116 3rd St SE
Cedar Rapids, Iowa 52401
IOWA CITY — Iowa senior right guard Kyler Schott said he’s baled hay hundreds of times, maybe thousands. But it was just this one time that things went wrong.
He leaped off a stack of hay bales and landed funny.
As a veteran starting member of Iowa’s coveted offensive line, Schott had to call Iowa head coach Kirk Ferentz with the news — he broke his foot.
“It was one of the tougher things that I had to do,” Schott said. “I was sitting there like: do I call? Yeah, I have to call and say, ‘Hey Coach, I did something stupid.’ And he said, ‘All right, come talk to the trainers, we’ll figure it out.’”
Until last week, Schott wore a boot and helped where he could: coaching from the sidelines, teaching a young offensive line how to take on two ranked teams.
Most of those lessons, he said, were about how to overcome the mental aspects of the game on the line, like missing a block and getting ready for the next snap.
But Schott helped with more than one side of the ball. In the film room, he reviewed old plays with sophomore defensive lineman Logan Lee to talk through what they see from each other.
Offensive and defensive linemen reviewing film together is something defensive tackle Noah Shannon said was encouraged under former offensive line coach Tim Polasek. With Schott being injured, he had more time for it.
“You can ask them what are they looking for when we’re pass rushing or when they are run blocking,” Shannon said. “Where are they trying to reach us? Is it the number on our chest or is it our shoulder pads? It definitely gives you a better understanding of what they're trying to do”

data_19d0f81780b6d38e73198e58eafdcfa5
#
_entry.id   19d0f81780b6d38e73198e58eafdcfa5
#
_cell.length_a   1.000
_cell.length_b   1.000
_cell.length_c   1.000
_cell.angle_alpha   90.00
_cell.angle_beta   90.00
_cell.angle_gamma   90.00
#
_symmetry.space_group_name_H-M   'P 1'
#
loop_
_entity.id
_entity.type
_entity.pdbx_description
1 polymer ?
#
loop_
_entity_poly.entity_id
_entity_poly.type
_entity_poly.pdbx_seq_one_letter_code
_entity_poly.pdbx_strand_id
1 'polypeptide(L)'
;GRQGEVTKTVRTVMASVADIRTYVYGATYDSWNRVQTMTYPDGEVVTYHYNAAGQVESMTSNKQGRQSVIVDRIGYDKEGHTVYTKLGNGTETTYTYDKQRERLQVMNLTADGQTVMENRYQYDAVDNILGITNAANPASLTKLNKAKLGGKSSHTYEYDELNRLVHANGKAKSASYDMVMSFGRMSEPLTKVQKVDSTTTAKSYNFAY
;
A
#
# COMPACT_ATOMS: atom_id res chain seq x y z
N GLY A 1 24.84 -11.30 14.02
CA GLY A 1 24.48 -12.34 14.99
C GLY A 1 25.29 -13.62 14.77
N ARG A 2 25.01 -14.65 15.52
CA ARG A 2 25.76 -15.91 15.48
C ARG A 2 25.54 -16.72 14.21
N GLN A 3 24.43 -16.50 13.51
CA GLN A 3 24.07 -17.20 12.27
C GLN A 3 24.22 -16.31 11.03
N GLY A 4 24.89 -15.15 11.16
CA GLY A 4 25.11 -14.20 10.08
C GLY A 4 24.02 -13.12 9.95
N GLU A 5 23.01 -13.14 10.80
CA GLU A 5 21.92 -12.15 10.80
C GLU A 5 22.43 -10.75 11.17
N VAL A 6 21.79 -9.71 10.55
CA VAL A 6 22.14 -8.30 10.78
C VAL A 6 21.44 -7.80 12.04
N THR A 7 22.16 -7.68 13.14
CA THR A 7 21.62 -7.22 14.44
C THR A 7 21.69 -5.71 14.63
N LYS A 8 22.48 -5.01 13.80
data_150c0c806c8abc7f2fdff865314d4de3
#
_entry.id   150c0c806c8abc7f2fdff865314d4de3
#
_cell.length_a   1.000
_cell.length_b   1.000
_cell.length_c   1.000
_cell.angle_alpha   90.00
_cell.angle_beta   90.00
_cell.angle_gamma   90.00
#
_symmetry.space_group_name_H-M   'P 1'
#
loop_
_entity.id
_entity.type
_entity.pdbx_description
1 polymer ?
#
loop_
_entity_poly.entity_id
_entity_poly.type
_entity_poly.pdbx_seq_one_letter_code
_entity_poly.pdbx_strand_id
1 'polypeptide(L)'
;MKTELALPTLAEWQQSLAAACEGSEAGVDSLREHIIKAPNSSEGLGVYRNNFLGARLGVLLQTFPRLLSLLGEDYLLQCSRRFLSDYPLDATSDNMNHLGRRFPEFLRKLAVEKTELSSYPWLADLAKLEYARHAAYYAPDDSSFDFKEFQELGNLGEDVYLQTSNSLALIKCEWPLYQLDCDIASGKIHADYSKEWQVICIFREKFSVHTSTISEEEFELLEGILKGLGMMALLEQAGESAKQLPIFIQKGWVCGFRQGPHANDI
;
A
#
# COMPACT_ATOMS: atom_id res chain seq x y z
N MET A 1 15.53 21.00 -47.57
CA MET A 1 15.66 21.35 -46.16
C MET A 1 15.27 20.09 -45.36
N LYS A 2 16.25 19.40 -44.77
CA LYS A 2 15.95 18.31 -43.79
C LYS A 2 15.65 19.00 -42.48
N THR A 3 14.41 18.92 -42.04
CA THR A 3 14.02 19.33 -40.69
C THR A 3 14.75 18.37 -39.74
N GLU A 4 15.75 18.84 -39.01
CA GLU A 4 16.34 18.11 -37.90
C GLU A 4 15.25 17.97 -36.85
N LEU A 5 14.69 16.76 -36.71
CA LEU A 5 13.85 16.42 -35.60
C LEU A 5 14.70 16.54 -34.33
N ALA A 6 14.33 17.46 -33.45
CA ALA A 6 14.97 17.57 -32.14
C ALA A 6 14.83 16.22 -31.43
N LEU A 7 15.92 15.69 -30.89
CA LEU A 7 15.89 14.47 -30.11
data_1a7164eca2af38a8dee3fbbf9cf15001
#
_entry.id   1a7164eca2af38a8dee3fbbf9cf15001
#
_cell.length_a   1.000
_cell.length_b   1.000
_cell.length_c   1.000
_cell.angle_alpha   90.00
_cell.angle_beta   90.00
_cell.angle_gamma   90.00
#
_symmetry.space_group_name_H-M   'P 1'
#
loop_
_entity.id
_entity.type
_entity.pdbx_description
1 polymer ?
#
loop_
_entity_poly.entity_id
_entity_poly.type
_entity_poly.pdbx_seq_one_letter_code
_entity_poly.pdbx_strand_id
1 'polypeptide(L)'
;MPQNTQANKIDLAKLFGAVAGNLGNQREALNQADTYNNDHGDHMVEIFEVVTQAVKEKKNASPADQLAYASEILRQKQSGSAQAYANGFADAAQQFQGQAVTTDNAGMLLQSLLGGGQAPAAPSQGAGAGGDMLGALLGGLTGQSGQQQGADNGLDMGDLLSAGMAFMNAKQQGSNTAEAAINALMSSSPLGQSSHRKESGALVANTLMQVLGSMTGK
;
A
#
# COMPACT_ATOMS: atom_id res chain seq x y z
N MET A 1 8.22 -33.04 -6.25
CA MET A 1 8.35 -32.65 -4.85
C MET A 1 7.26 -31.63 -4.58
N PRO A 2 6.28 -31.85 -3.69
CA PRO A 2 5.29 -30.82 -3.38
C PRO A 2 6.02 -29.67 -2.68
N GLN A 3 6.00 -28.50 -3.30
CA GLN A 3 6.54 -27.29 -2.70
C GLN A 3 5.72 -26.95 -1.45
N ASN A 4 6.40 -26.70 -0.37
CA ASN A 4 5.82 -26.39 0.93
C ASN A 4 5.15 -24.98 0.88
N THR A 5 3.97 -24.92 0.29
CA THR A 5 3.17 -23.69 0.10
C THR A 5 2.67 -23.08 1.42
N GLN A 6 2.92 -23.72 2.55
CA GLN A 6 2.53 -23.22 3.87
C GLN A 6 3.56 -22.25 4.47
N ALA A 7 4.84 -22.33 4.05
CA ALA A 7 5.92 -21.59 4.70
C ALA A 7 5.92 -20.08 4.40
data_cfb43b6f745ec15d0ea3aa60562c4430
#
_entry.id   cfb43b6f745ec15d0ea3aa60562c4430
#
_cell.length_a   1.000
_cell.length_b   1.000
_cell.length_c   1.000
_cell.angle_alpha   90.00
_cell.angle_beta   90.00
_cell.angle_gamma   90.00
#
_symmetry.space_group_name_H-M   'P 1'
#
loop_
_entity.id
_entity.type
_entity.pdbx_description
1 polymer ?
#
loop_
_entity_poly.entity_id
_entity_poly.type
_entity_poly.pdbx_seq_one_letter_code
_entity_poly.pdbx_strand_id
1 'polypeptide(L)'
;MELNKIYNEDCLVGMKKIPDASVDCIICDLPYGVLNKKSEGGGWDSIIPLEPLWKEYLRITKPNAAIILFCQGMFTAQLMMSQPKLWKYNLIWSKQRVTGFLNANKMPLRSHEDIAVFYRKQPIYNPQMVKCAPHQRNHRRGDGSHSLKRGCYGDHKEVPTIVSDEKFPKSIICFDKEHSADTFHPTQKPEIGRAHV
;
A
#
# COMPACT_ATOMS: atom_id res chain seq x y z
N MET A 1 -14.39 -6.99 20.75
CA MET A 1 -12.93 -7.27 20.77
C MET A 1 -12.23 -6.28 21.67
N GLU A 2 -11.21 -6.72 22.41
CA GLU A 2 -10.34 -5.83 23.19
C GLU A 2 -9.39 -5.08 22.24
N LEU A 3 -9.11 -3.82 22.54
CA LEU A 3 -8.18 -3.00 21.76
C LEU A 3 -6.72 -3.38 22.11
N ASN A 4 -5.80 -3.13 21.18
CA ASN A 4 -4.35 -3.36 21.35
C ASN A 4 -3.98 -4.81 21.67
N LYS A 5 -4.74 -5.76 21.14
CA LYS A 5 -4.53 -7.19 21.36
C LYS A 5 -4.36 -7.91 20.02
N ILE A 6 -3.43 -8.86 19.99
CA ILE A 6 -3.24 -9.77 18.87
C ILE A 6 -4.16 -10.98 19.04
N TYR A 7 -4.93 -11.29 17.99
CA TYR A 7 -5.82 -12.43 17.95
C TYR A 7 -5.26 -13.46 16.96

Until Wednesday, Iowa defensive line coach Jay Niemann didn’t know Schott was reviewing film with Lee. It was done on his own time.
“There's some insights that guys can glean from one another that you wouldn't get by just sitting in your own position meeting,” Niemann said. “Because we have a close-knit team, I'm sure there's quite a bit of that going on.”
Schott returned on Saturday against Kent State, finally starting his senior season, walking through the tunnel, hand-in-hand with seniors Max Cooper and Ryan Gersonde, teammates he shared a dorm with during his freshman year.
It finally felt real for the former walk-on, now a leader of the swarm.
His first drive was trial-by-fire test, taking the first 11 snaps of the 20-play, 95-yard drive at left guard in the second quarter to put the Hawkeyes up 16-7 over the Golden Flashes. It felt good to be back, but admittedly, he said it’ll be a little longer until he’s 100 percent after missing all of fall camp. He still experiences soreness in his foot and after not hitting anyone since last fall, he’s not in peak shape.
“Yeah that was a barn burner,” Schott said. “That’s what Iowa football’s all about: them long drives and a lot of run plays, just knowing I was back out there competing.”
But his presence still made all the difference, strengthening a left side that running back Tyler Goodson had struggled to run through for the first two games.
Eighty-four of Goodson’s 153-yard game came from on the ground to the left side, with 48 around the left-guard position.
“Kyler knows how to play, I guess that sounds pretty basic and mundane, but guys that have been out there just react a little bit more naturally and a little quicker,“ Ferentz said. ”I don't think he finished the one drive he was in on, but he had to come out. It's going to take a while to get him back where he can play a full game, but it's good to have him in the mix.“
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